As Tropical Storm Irene cut across Puerto Rico Sunday, the private sector shut down most operations late in the day and called off numerous activities for Monday. Following is a sector-by-sector roundup of cancellations.
Airlines were the first to announce flight cancelations Sunday, specifically those scheduled to take off from Luis Muñoz Marín International Airport to the eastern Caribbean.
American Airlines canceled all flights Sunday, while American Eagle canceled flights to Tortola and St. Thomas. JetBlue scrapped flights from 9 p.m. Sunday until noon Monday. AirTran canceled its Sunday flights to Orlando and Tampa and its Orlando and Baltimore flights on Monday.
Continental cancelled two flights Sunday and its outbound flight to Newark tomorrow morning. Sister carrier Copa Airlines grounded its flights to Panama on Sunday and Monday morning, urging passengers to call ahead prior to going to LMM tomorrow. Delta and Spirit have not announced any cancellations so far.
At 6 p.m., the Coast Guard shut down maritime traffic at ports in Puerto Rico and the U.S. Virgin Islands. Two cruise ships, the Carnival Victory and the Serenade of the Seas, anchored in San Juan departed at 6:30 p.m. Sunday, to avoid the brunt of the storm.
Tourism Company Executive Director Mario González said hotels activated their emergency plans Saturday, working in unison with the agency to address the wellbeing of tourist and property. Meanwhile, about 150 tourists in Vieques and Culebra were transported off the island municipalities early Sunday, he said.
Furthermore, he noted that the island’s 23 casinos were ordered closed at 6 p.m. Sunday “until further notice.”
The banking sector adopted a “wait-and-see” attitude Sunday, with just two financial institutions — Santander Puerto Rico and Scotiabank — suspending operations Monday.
“Once Tropical Storm Irene passes through, we will be notifying about the reopening of our central operations and our branches,” said Scotiabank Spokeswoman Miriam Colón-Semidey.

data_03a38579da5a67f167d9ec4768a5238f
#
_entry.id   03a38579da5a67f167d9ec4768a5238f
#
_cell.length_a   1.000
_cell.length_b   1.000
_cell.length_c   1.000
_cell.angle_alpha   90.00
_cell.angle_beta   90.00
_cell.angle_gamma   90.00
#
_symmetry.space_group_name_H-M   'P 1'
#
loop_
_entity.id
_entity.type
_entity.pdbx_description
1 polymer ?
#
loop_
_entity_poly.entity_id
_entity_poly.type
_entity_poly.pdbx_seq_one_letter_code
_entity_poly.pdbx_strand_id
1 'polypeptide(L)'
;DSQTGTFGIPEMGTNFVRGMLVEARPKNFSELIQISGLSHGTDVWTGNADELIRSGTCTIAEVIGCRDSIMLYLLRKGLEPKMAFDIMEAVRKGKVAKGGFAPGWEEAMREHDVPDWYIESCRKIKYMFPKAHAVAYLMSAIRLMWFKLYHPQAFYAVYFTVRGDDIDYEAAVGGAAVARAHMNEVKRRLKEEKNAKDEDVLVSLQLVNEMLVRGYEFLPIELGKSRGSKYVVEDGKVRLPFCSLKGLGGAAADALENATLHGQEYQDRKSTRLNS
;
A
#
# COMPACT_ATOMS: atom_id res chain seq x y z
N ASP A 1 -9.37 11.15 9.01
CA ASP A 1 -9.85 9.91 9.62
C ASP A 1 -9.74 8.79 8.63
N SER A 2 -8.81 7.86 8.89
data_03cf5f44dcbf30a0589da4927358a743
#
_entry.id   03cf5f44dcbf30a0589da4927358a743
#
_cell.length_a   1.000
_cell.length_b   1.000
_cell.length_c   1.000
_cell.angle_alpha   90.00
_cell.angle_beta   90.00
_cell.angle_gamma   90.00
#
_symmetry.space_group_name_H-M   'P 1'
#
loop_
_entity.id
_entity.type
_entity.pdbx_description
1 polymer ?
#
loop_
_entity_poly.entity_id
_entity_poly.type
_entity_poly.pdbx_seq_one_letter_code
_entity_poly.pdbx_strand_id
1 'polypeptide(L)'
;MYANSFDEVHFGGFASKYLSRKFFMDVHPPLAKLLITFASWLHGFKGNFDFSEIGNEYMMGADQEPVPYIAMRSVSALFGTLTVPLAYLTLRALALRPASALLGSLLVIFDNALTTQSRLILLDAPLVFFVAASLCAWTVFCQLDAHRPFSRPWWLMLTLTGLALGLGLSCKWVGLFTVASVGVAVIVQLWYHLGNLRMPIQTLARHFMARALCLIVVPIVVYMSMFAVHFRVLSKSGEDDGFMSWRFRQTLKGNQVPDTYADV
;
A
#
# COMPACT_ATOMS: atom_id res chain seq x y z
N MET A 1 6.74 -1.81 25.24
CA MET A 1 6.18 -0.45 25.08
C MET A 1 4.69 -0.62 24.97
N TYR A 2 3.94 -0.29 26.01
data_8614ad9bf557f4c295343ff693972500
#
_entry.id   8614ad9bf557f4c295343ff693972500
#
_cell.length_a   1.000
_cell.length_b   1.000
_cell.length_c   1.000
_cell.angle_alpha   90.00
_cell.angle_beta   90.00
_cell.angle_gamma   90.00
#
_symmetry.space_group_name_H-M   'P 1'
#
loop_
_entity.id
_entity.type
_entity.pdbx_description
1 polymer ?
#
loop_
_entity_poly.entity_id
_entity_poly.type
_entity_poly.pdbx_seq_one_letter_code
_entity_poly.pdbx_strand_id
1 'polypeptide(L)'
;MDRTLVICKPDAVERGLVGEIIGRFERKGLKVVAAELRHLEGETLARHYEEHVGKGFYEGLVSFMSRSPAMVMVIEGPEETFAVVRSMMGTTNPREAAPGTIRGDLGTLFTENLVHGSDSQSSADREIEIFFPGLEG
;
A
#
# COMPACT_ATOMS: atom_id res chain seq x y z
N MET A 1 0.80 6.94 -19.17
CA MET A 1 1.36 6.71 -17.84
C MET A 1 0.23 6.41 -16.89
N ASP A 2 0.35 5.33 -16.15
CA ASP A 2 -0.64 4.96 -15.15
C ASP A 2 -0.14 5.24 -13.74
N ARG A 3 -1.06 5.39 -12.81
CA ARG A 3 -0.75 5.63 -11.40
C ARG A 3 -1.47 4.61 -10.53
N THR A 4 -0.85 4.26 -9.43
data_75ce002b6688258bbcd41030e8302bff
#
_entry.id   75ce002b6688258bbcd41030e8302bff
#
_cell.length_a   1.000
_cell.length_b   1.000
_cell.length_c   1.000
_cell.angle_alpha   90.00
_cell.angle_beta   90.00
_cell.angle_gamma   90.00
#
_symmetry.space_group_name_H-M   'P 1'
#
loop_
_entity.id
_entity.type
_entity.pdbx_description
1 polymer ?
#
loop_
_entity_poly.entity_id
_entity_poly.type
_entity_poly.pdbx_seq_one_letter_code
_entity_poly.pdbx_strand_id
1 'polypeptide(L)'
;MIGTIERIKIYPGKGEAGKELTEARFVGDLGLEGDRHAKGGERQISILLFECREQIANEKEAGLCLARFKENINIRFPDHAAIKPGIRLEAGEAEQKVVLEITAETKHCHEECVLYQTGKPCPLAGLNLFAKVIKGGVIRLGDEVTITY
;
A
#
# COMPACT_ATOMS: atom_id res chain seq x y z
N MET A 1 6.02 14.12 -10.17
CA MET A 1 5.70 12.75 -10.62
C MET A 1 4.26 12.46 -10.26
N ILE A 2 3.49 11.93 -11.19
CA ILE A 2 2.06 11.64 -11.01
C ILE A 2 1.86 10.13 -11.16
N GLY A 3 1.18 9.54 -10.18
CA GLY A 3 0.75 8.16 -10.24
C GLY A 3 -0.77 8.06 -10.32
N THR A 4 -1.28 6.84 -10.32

Banco Popular sent its Telebanco employees home at 5 p.m. Sunday, with plans to renew service at 8 a.m. Monday. The financial institution plans to operate as usual Monday, “unless weather conditions prevent it,” the bank said in a statement issued late Sunday. ATM machines are also expected to be fully operational during the storm, barring power outages.
Meanwhile, BBVA also plans to open its branches and central offices Monday, unless there is a specific situation that prevents that from happening, Spokeswoman Idalis Montalvo said Sunday.
FirstBank posted a brief message on its Facebook page Sunday, urging employees to call their supervisors before heading to work Monday.
Insurer MMM Holdings Inc.’s operations will remain closed Monday. Employees are being asked to contact their supervisors and listen to radio bulletins for further information.
Meanwhile, Option Health Care’s operations will remain closed Monday, as will National Life and Carlos M. Bénitez. The trio of companies advised employees to call their respective human resources offices for more information.
During a news conference late in the afternoon, Telecommunications Regulatory Board President Sandra Torres urged Puerto Rico residents to limit their mobile phone use to a minimum during the brunt of the storm, to avoid over-burdening the network.
She also said that in case of a system collapse, the agency is prepared to distribute an unspecified number of satellite-based handsets to enable communications throughout the island.
In a statement issued late Sunday, AT&T, the island’s largest mobile carrier, released a list of tips for its customers for before, during and after the storm. The company urged consumers to keep their wireless handset batteries charged at all times, keeping their wireless phones dry, and programming all emergency contact numbers and email addresses into their handsets.
The company also recommended that customers forward their home numbers to their wireless device, in case they are required to evacuate.
“Try text messaging. During an emergency situation, text messages may go through quicker than voice calls because they require fewer network resources,” the company said.
“Try text messaging. During an emergency situation, text messages may go through more quickly than voice calls because they require fewer network resources,” the company said.
Meanwhile, T-Mobile, which will suspend administrative operations Monday, also urged clients to use their wireless equipment appropriately, to prevent clogging up lines so they can be used in case of emergency. Similarly, the island’s third-largest wireless operator stressed the importance of keeping devices fully charged, and keeping a car charger handy, if needed.
Operating hours for its sales and customer service offices will depend on Tropical Storm Irene’s local effects. T-Mobile employees should call their supervisors for information on when they should report to work.